The big interchange project isn’t completely finished, but the bulk of it is. The northbound carpool lane opened today, following onto the opening of the southbound lane earlier in the week. That brings the freeway to at least 8 through lanes, 4 in each direction, plus at least 1 auxiliary lane between exits. Between 237 and there are as many as 12 lanes. Most importantly, the carpool lanes now extend from San Leandro all the way to Milpitas.

I had the chance to drive south from Newark to San Jose at 6 p.m., and it was smooth sailing near the ballpark site. We’ll see how the northbound commute looks today now that the its widening has been completed. It’ll still be fairly congested to be certain, but there should be some alleviation. I’ll be checking 511 to note any changes.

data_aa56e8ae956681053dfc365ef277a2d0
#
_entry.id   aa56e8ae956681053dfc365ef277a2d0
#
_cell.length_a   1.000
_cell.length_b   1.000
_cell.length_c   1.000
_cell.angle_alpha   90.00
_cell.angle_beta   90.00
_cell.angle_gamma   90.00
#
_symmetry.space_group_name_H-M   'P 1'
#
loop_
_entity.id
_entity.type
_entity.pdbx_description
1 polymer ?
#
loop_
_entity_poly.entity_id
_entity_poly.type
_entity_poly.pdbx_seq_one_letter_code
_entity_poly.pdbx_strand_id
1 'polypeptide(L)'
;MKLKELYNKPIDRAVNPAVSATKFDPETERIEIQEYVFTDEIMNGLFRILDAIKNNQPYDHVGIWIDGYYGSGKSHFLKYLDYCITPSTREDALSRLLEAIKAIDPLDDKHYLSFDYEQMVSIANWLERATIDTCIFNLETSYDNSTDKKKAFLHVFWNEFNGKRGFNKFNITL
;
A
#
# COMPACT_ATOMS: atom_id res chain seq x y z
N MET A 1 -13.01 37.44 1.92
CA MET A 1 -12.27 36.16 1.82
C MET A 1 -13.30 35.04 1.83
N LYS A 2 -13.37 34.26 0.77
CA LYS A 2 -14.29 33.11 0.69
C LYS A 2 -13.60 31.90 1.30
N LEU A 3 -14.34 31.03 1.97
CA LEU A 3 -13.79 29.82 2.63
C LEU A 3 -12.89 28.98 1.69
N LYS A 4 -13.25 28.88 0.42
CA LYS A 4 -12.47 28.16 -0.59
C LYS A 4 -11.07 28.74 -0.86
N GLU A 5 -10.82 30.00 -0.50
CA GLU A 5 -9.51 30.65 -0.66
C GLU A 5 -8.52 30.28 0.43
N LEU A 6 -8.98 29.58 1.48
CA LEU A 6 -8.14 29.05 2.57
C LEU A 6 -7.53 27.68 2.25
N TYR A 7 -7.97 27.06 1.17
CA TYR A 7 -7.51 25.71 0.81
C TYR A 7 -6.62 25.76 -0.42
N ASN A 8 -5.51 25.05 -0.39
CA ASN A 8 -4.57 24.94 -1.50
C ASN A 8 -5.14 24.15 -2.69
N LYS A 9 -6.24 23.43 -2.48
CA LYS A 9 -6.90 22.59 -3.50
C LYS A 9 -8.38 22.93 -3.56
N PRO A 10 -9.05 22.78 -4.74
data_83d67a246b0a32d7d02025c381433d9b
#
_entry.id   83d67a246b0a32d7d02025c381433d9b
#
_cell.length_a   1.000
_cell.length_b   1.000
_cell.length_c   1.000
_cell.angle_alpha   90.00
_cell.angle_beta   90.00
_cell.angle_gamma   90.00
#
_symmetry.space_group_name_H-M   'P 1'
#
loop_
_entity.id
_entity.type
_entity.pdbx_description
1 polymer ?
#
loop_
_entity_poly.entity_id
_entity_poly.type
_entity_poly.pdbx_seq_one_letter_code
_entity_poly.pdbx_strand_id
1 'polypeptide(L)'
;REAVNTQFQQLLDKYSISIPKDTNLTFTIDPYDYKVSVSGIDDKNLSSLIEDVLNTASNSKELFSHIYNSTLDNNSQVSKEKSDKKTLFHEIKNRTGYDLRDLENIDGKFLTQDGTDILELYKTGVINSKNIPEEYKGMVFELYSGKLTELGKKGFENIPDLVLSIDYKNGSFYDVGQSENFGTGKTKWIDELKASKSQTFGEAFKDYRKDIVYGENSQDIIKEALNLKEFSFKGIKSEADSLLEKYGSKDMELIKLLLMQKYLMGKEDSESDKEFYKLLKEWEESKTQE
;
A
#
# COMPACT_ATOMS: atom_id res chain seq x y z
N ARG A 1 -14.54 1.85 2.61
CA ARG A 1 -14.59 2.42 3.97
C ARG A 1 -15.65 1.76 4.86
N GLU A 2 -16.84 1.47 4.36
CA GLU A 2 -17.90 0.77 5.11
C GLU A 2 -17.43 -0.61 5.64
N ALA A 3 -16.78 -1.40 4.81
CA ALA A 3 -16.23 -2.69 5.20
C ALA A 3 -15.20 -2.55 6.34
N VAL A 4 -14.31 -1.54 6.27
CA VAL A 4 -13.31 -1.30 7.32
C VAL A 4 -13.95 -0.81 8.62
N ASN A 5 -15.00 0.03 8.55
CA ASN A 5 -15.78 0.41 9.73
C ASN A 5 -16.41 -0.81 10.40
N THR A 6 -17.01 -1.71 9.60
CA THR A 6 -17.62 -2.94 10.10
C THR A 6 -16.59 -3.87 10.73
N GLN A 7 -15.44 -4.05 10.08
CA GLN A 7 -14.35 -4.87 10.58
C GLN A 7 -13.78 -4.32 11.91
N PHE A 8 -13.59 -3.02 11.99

Update: 511’s Flash-based map shows an incremental improvement in speeds through the area. At 5:30 p.m., the 880 @ Mission was moving northbound at 32 mph, compared to 19 mph yesterday. At 6:30, they were going 47 mph. Going southbound, cars were traveling at the limit or better today.

Revised Plan and Notice of Preparation submitted

Early today, the A’s submitted their long awaited Notice of Preparation, along with a revised site plan. This time, the site plan is much shorter, as it acts mostly as an addendum to address concerns about traffic and parking:

  • Parking for fans at The Fountains Business Park (north of Auto Mall Parkway) has been eliminated. Instead, the A’s aim to replace 2,600 spaces there with a similar number east of 880. Fans would access the ballpark and village via a pedestrian bridge over the freeway. The purpose is to mitigate congestion at Auto Mall. The parcels haven’t been acquired by Wolff/Fisher, instead they intend to work with area businesses and landowners to provide the spaces. The Fountains would still be used for employee parking. The plan provides scenarios in which the “East of 880” parking is used either immediately or in the long term as major development is completed.